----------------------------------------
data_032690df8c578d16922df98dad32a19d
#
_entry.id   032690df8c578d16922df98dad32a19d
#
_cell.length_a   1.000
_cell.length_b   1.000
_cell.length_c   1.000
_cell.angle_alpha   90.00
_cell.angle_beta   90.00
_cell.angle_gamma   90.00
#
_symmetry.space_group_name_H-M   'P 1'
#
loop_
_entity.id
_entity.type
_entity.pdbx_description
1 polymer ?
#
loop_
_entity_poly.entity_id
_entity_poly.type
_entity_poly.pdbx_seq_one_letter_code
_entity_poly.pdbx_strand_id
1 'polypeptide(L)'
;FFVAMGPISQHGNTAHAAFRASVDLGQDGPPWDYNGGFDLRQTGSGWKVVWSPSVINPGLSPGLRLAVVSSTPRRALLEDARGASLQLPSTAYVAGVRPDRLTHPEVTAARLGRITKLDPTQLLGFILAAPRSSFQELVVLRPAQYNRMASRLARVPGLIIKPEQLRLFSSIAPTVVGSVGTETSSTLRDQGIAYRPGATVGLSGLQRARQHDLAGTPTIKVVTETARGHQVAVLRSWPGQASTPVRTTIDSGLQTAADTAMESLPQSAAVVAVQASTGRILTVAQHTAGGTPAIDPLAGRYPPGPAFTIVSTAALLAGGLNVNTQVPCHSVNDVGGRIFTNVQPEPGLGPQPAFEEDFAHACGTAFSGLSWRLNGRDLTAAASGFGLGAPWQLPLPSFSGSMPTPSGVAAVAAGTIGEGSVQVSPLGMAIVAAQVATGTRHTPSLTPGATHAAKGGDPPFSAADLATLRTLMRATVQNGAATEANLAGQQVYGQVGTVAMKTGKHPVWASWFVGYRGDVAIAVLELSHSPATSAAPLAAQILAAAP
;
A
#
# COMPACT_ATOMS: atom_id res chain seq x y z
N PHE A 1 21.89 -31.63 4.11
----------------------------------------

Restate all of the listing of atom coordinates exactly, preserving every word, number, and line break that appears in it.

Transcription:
data_032690df8c578d16922df98dad32a19d
#
_entry.id   032690df8c578d16922df98dad32a19d
#
_cell.length_a   1.000
_cell.length_b   1.000
_cell.length_c   1.000
_cell.angle_alpha   90.00
_cell.angle_beta   90.00
_cell.angle_gamma   90.00
#
_symmetry.space_group_name_H-M   'P 1'
#
loop_
_entity.id
_entity.type
_entity.pdbx_description
1 polymer ?
#
loop_
_entity_poly.entity_id
_entity_poly.type
_entity_poly.pdbx_seq_one_letter_code
_entity_poly.pdbx_strand_id
1 'polypeptide(L)'
;FFVAMGPISQHGNTAHAAFRASVDLGQDGPPWDYNGGFDLRQTGSGWKVVWSPSVINPGLSPGLRLAVVSSTPRRALLEDARGASLQLPSTAYVAGVRPDRLTHPEVTAARLGRITKLDPTQLLGFILAAPRSSFQELVVLRPAQYNRMASRLARVPGLIIKPEQLRLFSSIAPTVVGSVGTETSSTLRDQGIAYRPGATVGLSGLQRARQHDLAGTPTIKVVTETARGHQVAVLRSWPGQASTPVRTTIDSGLQTAADTAMESLPQSAAVVAVQASTGRILTVAQHTAGGTPAIDPLAGRYPPGPAFTIVSTAALLAGGLNVNTQVPCHSVNDVGGRIFTNVQPEPGLGPQPAFEEDFAHACGTAFSGLSWRLNGRDLTAAASGFGLGAPWQLPLPSFSGSMPTPSGVAAVAAGTIGEGSVQVSPLGMAIVAAQVATGTRHTPSLTPGATHAAKGGDPPFSAADLATLRTLMRATVQNGAATEANLAGQQVYGQVGTVAMKTGKHPVWASWFVGYRGDVAIAVLELSHSPATSAAPLAAQILAAAP
;
A
#
# COMPACT_ATOMS: atom_id res chain seq x y z
N PHE A 1 21.89 -31.63 4.11